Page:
Temporal and specific pathways of change in cognitive behavioral therapy (CBT) and interpersonal psychotherapy (IPT) for depression

Sanne J E Bruijniks*, Martijn Meeter, Lotte H J M Lemmens, Frenk Peeters, Pim Cuijpers, Marcus J H Huibers

*Corresponding author for this work

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BACKGROUND: The present study investigated the specific and temporal role of putative mechanisms of change in cognitive-behavioral therapy (CBT) and interpersonal psychotherapy (IPT) for major depressive disorder (MDD).

METHOD: 200 patients were randomized to CBT weekly, CBT twice weekly, IPT weekly or IPT twice weekly. Outcome and putative mechanisms of change (i.e., dysfunctional thinking, behavioral activation, CBT skills, IPT skills, therapeutic alliance, compliance, motivation) were measured multiple times up to six months after the start of treatment. Latent change score models were used to investigate temporal relations and test mediation. Explorative analyses tested whether baseline working memory moderated the effect of mechanism change on outcome change.

RESULTS: CBT skills and dysfunctional thinking mediated the relation between treatment modality and changes in depression. In both treatments, IPT skills and behavioral activation were related to subsequent change in depression while a decrease in depression led to subsequent improvement in therapeutic alliance and a decrease in autonomous motivation. Change in compliance was unrelated to change in depression. Baseline working memory was related to therapy skill improvement.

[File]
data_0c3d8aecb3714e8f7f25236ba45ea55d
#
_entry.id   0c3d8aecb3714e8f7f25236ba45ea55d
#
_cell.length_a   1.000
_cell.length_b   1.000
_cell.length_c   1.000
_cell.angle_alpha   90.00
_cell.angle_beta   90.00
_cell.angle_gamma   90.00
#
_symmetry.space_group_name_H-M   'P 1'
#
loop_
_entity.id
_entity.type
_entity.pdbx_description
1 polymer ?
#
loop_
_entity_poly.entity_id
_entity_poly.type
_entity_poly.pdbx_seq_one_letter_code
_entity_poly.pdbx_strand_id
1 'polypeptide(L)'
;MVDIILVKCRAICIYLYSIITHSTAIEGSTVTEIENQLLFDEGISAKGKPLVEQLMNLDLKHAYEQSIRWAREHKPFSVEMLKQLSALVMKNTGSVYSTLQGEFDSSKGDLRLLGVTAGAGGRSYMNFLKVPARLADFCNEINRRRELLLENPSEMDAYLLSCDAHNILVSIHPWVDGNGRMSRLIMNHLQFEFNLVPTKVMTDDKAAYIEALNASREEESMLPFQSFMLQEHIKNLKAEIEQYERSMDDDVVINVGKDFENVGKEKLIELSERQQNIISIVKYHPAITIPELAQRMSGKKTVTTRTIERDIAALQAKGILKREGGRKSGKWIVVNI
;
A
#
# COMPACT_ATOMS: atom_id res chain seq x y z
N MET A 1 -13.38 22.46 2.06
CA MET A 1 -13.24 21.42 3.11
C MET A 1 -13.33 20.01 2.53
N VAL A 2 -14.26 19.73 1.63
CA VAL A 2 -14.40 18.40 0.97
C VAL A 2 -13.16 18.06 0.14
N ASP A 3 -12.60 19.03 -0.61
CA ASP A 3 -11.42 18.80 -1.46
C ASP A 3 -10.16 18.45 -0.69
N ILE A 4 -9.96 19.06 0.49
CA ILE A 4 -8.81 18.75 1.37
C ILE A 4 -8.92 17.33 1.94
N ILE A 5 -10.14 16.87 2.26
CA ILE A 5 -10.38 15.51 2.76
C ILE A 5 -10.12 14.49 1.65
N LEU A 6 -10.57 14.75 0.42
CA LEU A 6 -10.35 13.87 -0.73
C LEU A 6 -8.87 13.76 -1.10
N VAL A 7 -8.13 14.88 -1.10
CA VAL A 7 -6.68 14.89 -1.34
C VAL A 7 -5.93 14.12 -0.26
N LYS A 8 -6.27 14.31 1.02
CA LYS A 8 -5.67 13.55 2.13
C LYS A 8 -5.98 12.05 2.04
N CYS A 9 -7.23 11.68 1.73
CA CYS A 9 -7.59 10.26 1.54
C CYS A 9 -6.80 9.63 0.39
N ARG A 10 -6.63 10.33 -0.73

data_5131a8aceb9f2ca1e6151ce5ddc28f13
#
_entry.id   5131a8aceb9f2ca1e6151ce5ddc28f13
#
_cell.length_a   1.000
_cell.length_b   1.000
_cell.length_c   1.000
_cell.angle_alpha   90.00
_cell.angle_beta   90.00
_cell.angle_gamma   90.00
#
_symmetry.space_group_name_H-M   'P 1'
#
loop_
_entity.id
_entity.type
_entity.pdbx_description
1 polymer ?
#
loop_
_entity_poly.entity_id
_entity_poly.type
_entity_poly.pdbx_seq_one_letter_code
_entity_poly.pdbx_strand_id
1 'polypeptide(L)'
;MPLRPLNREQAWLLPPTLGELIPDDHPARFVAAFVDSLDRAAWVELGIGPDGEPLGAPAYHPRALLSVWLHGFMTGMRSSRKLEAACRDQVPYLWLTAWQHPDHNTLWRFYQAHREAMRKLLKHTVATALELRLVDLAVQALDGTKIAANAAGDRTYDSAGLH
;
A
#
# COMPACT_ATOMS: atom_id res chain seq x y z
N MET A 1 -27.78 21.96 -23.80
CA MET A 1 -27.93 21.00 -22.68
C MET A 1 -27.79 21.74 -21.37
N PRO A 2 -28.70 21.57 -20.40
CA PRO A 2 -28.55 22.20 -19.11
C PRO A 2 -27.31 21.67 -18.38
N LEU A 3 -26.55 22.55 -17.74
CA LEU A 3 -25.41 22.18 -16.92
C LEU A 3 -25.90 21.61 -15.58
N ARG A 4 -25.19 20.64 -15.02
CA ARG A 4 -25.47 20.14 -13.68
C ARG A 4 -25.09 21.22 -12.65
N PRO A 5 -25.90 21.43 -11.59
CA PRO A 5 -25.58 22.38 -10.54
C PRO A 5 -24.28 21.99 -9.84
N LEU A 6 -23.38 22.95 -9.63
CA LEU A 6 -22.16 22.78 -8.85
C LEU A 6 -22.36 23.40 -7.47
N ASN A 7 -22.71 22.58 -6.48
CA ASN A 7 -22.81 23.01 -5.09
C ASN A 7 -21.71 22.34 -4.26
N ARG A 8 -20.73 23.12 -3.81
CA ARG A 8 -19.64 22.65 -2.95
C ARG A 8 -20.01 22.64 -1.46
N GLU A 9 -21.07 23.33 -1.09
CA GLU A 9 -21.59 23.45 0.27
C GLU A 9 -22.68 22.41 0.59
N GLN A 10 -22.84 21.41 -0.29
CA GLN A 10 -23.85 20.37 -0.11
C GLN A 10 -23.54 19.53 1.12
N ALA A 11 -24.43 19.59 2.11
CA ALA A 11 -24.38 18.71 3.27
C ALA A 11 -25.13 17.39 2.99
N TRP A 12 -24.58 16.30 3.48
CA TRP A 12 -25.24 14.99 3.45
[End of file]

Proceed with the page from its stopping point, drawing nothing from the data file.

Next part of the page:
CONCLUSION: CBT skill improvement seems a specific mechanism of change leading to subsequent decrease in depression in CBT. Changes in IPT skills acted as a non-specific mechanism, subsequently reducing depression regardless of treatment modality. The specific role of cognitive change and behavioral activation remains unclear. Future studies should investigate the specificity and direction of the potential mechanisms of change throughout the course of therapy and investigate whether these mechanistic pathways differ between individuals.

Original languageEnglish
Article number104010
Number of pages13
JournalBehaviour Research and Therapy
Early online date27 Nov 2021
Publication statusPublished - Apr 2022


  • Depression
  • Mechanisms of change
  • Cognitive-behavioral therapy
  • Interpersonal psychotherapy
  • Therapy skills
  • Cognitive change

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